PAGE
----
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Toyota Motor Corp. trimmed its production outlook by about 3% to 9 million units from 9.3 million for the fiscal year through March, blaming the spread of the coronavirus in Southeast Asia.

The world’s No. 1 automaker is adjusting production in September and reviewing plans for October, while sticking to its forecast for operating profit of ¥2.5 trillion ($22.7 billion) for the fiscal year.

Toyota warned last month of cuts due to the semiconductor and parts shortages as manufacturers were hit by COVID-19. Still, the move shows how even Toyota, having weathered the shortages well compared with peers, is vulnerable to the same constraints hurting the industry.

“Key reasons for the production adjustment include a decline in operations at several local suppliers due to the prolonged spread of COVID-19 in Southeast Asia and the impact of tighter semiconductor supplies,” Toyota said in a statement. “Although the outlook for November and beyond is unclear, current demand remains very strong.”

Japanese automakers have over the past decade invested heavily in Southeast Asia, a source of cheap labor and a supplement to their China operations amid trade tensions between that country and the United States. Thailand is a major production hub for Toyota, Mitsubishi Motors Corp., Honda Motor Co. and Nissan Motor Co.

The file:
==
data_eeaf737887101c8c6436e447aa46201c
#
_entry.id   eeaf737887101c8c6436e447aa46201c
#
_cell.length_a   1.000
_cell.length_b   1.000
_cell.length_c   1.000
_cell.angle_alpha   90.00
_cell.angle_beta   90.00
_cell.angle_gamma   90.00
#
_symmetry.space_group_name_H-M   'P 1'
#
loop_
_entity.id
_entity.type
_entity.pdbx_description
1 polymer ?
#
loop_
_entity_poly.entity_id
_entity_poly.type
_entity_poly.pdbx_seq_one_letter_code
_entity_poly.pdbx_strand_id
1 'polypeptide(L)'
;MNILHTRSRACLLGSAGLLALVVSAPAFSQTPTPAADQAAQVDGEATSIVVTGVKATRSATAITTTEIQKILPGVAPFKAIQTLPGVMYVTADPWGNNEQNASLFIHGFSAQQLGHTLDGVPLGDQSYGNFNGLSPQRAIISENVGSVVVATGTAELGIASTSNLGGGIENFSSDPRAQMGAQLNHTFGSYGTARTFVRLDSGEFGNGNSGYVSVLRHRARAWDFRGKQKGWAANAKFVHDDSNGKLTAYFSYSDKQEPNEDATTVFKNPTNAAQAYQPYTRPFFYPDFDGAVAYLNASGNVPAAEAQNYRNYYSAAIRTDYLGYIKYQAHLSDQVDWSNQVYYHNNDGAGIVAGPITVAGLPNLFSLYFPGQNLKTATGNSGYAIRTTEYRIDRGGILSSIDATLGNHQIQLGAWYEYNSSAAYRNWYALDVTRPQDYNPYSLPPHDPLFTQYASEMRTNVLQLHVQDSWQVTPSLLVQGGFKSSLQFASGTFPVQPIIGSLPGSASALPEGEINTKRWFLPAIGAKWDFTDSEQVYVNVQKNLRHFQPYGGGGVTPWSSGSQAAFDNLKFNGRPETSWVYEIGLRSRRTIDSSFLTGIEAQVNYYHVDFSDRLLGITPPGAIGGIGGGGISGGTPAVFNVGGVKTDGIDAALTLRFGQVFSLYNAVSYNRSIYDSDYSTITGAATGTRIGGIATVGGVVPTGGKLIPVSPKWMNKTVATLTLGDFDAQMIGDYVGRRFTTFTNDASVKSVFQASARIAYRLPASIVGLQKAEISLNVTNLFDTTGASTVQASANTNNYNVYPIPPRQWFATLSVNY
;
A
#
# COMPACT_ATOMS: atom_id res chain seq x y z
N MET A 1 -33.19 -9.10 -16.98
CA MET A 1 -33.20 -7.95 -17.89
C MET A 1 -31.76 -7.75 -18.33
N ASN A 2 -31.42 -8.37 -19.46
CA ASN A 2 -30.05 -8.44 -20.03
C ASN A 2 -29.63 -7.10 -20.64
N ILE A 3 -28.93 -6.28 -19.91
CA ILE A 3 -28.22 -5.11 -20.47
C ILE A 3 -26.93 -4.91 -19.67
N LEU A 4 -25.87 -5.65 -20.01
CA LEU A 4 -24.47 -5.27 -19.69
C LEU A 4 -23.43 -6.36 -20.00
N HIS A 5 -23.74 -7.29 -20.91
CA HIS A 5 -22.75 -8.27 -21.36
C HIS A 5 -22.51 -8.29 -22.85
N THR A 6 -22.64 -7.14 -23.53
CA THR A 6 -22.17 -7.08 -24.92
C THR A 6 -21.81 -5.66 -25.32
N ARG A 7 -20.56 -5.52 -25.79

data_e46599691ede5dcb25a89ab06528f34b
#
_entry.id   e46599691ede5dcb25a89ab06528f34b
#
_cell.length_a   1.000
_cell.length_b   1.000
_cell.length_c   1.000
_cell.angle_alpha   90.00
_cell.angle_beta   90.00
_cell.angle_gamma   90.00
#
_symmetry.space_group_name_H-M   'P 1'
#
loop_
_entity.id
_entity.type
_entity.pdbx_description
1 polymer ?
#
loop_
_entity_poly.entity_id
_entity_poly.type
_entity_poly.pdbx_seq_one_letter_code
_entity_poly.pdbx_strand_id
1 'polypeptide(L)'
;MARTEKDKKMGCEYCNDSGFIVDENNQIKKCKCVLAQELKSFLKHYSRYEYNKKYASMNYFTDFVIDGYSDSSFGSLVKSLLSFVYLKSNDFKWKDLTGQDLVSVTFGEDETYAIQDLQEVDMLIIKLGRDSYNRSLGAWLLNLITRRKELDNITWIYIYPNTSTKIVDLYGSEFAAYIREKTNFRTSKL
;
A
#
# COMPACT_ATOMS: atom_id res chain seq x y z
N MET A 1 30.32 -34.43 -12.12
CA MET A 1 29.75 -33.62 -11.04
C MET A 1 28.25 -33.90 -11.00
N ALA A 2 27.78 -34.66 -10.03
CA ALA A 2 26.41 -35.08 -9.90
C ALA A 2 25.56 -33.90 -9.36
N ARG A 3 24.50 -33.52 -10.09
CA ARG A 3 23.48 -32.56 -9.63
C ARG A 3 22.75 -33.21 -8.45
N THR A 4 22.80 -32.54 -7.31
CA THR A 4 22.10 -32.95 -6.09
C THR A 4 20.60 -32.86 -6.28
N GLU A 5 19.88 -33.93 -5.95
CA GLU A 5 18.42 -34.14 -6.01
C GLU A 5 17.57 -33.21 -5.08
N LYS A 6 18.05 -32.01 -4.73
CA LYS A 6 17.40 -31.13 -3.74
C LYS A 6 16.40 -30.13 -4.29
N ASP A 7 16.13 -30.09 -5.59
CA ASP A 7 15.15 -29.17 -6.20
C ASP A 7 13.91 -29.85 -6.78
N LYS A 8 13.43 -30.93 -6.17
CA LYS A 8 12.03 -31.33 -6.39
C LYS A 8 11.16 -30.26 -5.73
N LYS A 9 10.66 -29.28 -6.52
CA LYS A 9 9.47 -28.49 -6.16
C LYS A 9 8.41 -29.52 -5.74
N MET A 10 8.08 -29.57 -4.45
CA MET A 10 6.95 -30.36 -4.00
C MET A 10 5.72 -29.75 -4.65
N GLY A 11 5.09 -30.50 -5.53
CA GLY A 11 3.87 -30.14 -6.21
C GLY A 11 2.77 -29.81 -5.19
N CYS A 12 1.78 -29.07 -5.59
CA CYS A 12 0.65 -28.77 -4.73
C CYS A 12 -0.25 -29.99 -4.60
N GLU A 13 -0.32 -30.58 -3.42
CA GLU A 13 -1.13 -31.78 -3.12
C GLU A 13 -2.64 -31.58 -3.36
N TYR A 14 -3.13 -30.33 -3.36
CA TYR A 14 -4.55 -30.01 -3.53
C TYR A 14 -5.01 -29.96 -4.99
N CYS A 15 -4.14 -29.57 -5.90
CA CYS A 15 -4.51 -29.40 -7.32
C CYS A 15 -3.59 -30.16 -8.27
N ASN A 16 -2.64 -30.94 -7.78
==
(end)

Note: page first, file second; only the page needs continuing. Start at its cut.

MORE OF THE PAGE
Toyota said it is cutting September output by 70,000 units and October by 330,000. The company’s shares closed up 0.6% before the announcement.

The company is seeking to secure substitute parts to meet inventory-depleting global demand for cars. Carmakers globally have lost revenue because shortages have slammed output. India’s largest automaker by deliveries, Maruti Suzuki India Ltd., said volume would likely drop to about 40% of normal in August. In Japan, Suzuki Motor Corp. is cutting vehicle production by 20% in September, while in Europe, Renault SA plans to halt assembly plants in Spain for as long as 61 days before the end of the year.

“The spread of COVID-19 infections remains unpredictable, making it difficult to maintain operations due to lockdowns at various locations, and we are working to transfer production to other regions,” Toyota said.

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